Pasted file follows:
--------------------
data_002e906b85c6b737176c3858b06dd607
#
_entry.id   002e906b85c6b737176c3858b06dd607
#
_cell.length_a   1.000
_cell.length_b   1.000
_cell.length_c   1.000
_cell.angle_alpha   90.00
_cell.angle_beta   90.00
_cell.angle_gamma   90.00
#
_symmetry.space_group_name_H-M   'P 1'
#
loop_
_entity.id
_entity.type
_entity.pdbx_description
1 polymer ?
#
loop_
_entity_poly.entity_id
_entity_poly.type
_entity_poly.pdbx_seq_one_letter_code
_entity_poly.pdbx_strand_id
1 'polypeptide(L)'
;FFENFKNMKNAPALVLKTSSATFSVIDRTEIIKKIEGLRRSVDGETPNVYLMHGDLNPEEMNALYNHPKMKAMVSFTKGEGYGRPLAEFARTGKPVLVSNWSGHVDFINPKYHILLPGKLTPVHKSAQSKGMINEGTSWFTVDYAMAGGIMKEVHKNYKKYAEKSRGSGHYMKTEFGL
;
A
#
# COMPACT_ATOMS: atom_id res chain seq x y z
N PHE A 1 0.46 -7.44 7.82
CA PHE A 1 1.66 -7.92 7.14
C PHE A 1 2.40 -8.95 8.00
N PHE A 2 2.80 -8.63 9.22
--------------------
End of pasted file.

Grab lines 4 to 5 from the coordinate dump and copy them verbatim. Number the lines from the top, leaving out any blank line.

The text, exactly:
#
_cell.length_a   1.000